Manchester Evening News
Brick does the Trick
Friday, may 9, 1997
Artbeat by Rachel Pugh
How about a womb for a view as tracey designs a new age of Aquarius?
There's something curiously gratifying for artist Tracey Sanders-Wood in seeing her womb-inspired sculpture for the soon-to-open Aquarius Centre in Hulme portrayed in the ultimate hard material - brick. "It really means a lot to me," says the mother of two who lives in Moss Side. "I like the fact that it's such a soft subject put into such a hard substance."
The £50,000 project to build a 19 metre sculpture - consisting of a design in glazed brick built into the end wall of a youth club and flowing out into a pattern of coloured concrete on the floor next to it - is a real community event. Tracey whose children went to nearby Martenscroft Nursery school, designed the work based on three superimposed views of the womb to symbolise the vessel of Aquarius but also the focus for the life-blood of Hulme's local life. But her designs which some think are like Triffids or flowers, have come about through workshops with people in the area. She has also taken casts of local people's hands and feet, which will be built into the sculpture as it is assembled. Work starts tomorrow. Perhaps the most impressive co-operative aspect to the whole project is the way that local people have taken to cutting the specially designed bricks. tracey says: "They have been absolutely brilliant. In effect they have made the front of their own community centre - you cannot get much more hands-on than that!" For Tracey herself there is personal joy in the work. She is the daughter of a stone mason. Brought up in Gilfach in the Rhymney Valley in south wales, she has fond memories of going out on jobs with her father as a small child and featured images of bricks in her first paintings. She's also built wallls for herself and friends. She says: "Bricks come naturally to me!"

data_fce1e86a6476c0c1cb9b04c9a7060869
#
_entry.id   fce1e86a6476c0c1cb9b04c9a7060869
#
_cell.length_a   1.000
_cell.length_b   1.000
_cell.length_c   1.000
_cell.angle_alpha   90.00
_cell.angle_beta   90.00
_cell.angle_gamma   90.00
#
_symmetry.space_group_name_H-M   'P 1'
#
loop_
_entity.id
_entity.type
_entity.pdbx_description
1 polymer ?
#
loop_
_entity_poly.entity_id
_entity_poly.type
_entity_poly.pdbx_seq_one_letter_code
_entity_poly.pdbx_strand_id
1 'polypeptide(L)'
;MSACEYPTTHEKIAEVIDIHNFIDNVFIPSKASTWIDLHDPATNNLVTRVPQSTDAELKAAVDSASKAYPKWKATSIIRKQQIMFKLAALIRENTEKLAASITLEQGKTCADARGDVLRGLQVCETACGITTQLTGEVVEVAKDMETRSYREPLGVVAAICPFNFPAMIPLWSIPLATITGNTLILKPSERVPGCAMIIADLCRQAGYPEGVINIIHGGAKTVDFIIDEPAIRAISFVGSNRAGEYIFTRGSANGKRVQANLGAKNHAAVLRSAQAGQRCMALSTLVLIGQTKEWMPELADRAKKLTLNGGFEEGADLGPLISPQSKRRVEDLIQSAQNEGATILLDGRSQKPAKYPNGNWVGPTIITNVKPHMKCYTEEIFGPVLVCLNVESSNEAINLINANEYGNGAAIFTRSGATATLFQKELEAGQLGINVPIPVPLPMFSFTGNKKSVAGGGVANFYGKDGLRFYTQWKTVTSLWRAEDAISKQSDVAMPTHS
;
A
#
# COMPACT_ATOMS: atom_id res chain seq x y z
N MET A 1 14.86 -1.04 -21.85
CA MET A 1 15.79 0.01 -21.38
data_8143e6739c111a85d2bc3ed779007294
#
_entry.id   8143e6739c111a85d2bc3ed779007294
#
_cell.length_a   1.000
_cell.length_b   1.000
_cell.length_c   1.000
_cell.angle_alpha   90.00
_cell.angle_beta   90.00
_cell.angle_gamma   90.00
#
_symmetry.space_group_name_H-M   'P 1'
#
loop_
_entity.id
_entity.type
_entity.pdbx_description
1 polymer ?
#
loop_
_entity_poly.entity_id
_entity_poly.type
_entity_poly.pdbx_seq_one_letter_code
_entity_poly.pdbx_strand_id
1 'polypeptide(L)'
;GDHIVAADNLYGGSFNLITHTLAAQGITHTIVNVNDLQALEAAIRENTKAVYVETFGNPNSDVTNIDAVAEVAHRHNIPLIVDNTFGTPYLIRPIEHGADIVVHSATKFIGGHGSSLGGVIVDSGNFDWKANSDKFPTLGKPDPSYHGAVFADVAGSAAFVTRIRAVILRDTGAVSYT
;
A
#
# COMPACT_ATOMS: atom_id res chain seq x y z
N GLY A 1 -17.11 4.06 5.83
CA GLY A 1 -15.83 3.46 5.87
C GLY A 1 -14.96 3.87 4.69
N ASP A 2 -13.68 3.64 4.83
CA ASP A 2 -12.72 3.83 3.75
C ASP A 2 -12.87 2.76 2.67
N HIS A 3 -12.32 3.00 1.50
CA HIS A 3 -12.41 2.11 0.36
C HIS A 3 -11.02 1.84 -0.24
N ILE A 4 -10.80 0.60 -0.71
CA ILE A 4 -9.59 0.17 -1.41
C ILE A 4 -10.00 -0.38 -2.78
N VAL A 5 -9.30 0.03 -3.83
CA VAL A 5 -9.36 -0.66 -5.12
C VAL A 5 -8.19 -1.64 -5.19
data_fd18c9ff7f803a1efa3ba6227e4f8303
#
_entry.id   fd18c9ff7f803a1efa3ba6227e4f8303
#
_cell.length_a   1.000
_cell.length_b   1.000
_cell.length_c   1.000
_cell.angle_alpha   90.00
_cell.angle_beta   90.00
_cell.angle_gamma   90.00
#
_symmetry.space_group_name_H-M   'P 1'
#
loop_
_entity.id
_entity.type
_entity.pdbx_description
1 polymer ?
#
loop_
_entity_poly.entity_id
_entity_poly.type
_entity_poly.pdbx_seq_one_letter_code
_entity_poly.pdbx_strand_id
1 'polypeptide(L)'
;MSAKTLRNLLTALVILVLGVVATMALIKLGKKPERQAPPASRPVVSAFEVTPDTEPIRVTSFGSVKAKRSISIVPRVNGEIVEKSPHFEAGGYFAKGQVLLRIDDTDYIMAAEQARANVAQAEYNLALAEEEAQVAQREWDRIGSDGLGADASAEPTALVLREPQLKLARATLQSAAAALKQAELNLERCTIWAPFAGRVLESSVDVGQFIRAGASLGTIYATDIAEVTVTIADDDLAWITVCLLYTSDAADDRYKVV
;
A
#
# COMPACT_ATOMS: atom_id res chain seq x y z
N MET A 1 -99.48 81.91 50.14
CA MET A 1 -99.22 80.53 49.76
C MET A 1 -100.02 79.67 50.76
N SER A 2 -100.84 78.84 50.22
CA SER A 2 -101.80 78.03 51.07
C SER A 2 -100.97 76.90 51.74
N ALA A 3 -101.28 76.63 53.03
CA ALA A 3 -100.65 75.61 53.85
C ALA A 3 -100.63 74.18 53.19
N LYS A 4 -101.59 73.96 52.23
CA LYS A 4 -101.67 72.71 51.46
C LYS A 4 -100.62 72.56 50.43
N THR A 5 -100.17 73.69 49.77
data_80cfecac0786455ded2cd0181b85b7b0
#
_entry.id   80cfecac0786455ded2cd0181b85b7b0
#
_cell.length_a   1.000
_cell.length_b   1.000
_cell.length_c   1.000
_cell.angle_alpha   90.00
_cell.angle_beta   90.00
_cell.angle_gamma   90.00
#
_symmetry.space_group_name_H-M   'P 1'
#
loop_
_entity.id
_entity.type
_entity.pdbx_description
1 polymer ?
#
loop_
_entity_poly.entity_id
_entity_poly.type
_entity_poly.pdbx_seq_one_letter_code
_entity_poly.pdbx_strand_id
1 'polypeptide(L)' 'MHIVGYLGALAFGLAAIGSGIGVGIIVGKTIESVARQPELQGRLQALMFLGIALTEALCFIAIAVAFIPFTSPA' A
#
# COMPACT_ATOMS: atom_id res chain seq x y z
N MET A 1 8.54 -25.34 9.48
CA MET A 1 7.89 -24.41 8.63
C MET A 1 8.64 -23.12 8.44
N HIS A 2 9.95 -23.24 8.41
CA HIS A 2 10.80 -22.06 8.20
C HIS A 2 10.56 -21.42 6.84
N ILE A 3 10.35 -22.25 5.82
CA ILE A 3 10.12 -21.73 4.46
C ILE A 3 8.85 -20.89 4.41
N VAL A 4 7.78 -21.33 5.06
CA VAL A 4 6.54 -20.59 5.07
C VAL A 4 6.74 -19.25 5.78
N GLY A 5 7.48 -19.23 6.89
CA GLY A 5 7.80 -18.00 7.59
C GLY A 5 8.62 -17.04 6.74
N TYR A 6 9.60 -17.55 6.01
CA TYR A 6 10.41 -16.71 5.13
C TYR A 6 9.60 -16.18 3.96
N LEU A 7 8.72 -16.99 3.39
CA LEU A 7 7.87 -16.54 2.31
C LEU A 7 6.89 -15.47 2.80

These particular bricks are a special joy. They are handmade by Ibstock's in Leicestershire, who have sponsored the Aquarius art work. the last artisst Ibstock's sponsored was Anthony Gormley, the Turner prize winner. It is also the eighth art work she has created in the Hulme area in the past few years. the other seven - all mosaics - are at Martenscroft nursery school (three depicting Hulme past, present and future), two at Sanctuary Close about the issues around asylum seeker Viraj mendez and one each at North Hulme Community Play Building and St Philip's C of E primary school. According to Tracey, who has made a speciality study of the artistic imagery, eight is a magical number symbolic of regeneration. Her art works are also dotted around the Hulme area in the shape of a figure eight. the language of symbolism has formed the basis of her thesis for a masters degree in art which she has just completed for Manchester Metropolitan University. the Aquarius Centre has been at the centre of Hulme life for the last 26 years. the new building is almost complete, except for the sculpture, which will be completed by a sspecialist bricklayer and Tracey herself.
Tracey has a finger in a number of artistic pies around Manchester. Much of her work is related to health, in particular a sex education scheme called Kiss project. She has also been working with the Miles Platting/Ancoats Youth Project an anti-drug posters with a striking impact and heavy with imagery. She sees the sculpture at the Aquarius centre as something to which everyone can relate. She said: "I know there is a universal language of symbolism that you have wherever you come from."
PHOTOGRAPH: DESIGNS ON A BETTER FUTURE: Artist Tracey sanders-Wood (right) discusses her new sculpture with helper Michelle Marsland.